Hedgehogs are easily recognized by their spines, which are hollow hairs made stiff with keratin. Their spines are not poisonous or barbed and, unlike the quills of a porcupine, cannot easily be removed from the hedgehog. However, spines normally come out when a hedgehog sheds baby spines and replaces them with adult spines. This is called "quilling". When under extreme stress or during sickness, a hedgehog can also lose spines.
A defense that all species of hedgehogs possess is the ability to roll into a tight ball, causing all of the spines to point outwards. However, its effectiveness depends on the number of spines, and since some of the desert hedgehogs evolved to carry less weight, they are much more likely to try to run away and sometimes even attack the intruder, trying to ram into the intruder with its spines, and rolling as a last resort. This results in a different number of predators for different species: while forest hedgehogs have relatively few, primarily birds (especially owls) and ferrets, smaller species like the long-eared hedgehog are preyed on by foxes, wolves and mongooses.
Hedgehogs are primarily nocturnal, although, depending on the species, they may be more or less active during the day. The hedgehog sleeps for a large portion of the daytime either under cover of bush, grass, rock or in a hole in the ground. Again, different species can have slightly different habits, but in general hedgehogs dig dens for shelter. All wild hedgehogs can hibernate, although not all do; hibernation depends on temperature, species, and abundance of food.
The hedgehog's back is made up of two large muscles, which control the positioning of its quills. There are about 5,000 to 6,500 quills on the average hedgehog, and these are durable on the outside, while being filled with air pockets on the inside. The hedgehog uses its quills to protect itself from predators, using muscles which draw their quilled skin to cover their full body, and pulling in the parts of their bodies not covered, such as their head, feet, and belly. This form of defense is the hedgehog's most successful, but is usually their last resort.
Hedgehogs are fairly vocal and communicate through a combination of grunts, snuffles and/or squeals, depending on species.
Hedgehogs occasionally perform a ritual called anointing. When the animal encounters a new scent, it will lick and bite the source, then form a scented froth in its mouth and paste it on its spines with its tongue. The specific purpose of this ritual is unknown, but some experts believe anointing camouflages the hedgehog with the new scent of the area and provides a possible poison or source of infection to predators poked by their spines. Anointing is sometimes also called anting because of a similar behavior in birds.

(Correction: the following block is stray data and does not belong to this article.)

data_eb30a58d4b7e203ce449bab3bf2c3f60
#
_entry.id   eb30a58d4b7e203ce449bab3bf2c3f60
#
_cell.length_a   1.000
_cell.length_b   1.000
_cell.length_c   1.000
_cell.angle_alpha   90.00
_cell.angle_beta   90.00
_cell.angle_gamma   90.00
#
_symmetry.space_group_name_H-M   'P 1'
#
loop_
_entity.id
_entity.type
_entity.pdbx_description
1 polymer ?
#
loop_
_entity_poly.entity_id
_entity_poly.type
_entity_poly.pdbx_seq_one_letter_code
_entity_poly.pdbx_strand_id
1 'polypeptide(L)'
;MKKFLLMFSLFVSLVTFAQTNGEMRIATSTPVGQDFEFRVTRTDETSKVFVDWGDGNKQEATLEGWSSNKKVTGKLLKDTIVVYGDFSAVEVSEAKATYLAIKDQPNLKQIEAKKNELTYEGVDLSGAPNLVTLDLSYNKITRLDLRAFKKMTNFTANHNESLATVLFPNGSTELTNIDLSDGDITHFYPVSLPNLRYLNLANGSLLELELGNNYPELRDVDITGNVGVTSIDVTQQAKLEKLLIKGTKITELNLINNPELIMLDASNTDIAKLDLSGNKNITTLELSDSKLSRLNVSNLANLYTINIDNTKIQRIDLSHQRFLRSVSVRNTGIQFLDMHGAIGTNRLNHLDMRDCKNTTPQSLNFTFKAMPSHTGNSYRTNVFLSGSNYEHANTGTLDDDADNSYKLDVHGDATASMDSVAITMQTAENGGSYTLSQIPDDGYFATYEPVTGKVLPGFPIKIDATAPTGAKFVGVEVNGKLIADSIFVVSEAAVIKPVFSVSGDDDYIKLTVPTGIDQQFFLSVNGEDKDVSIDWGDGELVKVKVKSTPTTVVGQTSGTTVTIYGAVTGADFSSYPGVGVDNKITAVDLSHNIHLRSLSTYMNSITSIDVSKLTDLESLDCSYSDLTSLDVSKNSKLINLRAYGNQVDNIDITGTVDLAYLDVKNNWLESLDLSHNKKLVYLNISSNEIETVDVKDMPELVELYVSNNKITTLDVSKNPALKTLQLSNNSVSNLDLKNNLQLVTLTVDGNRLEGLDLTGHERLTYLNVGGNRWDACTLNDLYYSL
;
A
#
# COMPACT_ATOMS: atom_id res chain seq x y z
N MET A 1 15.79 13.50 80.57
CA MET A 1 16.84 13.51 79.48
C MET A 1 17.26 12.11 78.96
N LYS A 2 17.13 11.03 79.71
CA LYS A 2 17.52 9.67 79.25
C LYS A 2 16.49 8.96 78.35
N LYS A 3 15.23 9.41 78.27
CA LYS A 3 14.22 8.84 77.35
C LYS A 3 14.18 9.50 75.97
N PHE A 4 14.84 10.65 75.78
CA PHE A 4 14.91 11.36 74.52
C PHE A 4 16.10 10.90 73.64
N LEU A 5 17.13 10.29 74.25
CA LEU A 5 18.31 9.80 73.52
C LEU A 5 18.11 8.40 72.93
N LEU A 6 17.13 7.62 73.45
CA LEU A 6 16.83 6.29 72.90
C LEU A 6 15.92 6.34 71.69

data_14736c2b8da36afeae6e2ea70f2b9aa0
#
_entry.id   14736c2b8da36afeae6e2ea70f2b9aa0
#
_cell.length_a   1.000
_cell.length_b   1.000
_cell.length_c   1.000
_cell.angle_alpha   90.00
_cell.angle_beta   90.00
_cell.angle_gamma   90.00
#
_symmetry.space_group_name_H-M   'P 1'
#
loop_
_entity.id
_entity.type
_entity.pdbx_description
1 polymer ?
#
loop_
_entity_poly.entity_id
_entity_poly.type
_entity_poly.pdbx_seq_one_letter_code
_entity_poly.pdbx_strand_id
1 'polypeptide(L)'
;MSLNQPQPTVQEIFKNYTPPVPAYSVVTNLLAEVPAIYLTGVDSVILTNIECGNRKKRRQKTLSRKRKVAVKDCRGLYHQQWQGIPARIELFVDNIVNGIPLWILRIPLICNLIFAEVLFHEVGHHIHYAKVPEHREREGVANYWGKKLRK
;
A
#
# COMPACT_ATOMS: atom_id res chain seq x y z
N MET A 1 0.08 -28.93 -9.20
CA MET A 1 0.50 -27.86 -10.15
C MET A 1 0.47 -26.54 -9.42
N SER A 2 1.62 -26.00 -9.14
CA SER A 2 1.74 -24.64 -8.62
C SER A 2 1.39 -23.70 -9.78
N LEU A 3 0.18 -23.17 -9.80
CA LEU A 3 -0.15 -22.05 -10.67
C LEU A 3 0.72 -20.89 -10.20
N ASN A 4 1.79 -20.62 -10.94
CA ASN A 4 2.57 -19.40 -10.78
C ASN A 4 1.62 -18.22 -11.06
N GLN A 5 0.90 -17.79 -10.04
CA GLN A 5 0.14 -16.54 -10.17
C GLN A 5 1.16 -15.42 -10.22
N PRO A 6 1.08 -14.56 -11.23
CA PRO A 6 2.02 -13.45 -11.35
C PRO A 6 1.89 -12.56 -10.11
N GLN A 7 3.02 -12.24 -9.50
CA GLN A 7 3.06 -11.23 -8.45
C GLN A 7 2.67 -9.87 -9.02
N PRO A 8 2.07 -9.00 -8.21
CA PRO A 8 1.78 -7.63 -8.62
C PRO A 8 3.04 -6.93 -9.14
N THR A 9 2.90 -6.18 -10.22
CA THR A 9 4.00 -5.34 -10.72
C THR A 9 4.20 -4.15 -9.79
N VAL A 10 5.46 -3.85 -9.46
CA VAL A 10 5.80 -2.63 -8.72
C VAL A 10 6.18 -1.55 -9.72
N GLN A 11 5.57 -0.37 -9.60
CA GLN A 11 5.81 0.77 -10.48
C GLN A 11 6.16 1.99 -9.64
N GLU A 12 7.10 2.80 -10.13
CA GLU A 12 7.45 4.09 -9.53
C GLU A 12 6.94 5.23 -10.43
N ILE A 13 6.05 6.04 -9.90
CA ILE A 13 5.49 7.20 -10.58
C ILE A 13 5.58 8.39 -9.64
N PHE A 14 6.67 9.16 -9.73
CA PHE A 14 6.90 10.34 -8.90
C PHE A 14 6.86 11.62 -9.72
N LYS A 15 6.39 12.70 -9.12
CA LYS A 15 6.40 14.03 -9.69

Similar to opossums, mice and moles, hedgehogs have some natural immunity against snake venom due to the protein erinacin in the animal's muscular system (although it is only available in small percentage and a viper bite, for example, may kill the hedgehog anyway).
Read more about this topic: Hedgehog
Other articles related to "description, physical, physical description":
... Sector Offset BPB Offset Length (bytes) Description 0x00B 0x00 2 Bytes per logical sector in powers of two the most common value is 512 ... the logical sector size is often identical to a disk's physical sector size, but can be larger or smaller in some scenarios ... sizes up to 32 KB and INT 13h implementations supporting physical sectors up to 1024 bytes/sector ...
... The main physical description of The Hidden is from Martín Viciana, a biographer admittedly unfavorable to The Hidden ... The Hidden was as a secret Jew in his account, as his description contrasts with the normal stereotype of a Sephardic Jew ... Nalle believes that this description was an intentionally unflattering one, in contrast with a prophesied savior that The Hidden had successfully presented himself ...
Famous quotes containing the words description and/or physical:
“The next Augustan age will dawn on the other side of the Atlantic. There will, perhaps, be a Thucydides at Boston, a Xenophon at New York, and, in time, a Virgil at Mexico, and a Newton at Peru. At last, some curious traveller from Lima will visit England and give a description of the ruins of St Pauls, like the editions of Balbec and Palmyra.”
—Horace Walpole (17171797)
“The term preschooler signals another change in our expectations of children. While toddler refers to physical development, preschooler refers to a social and intellectual activity: going to school. That shift in emphasis is tremendously important, for it is at this age that we think of children as social creatures who can begin to solve problems.”
—Lawrence Kutner (20th century)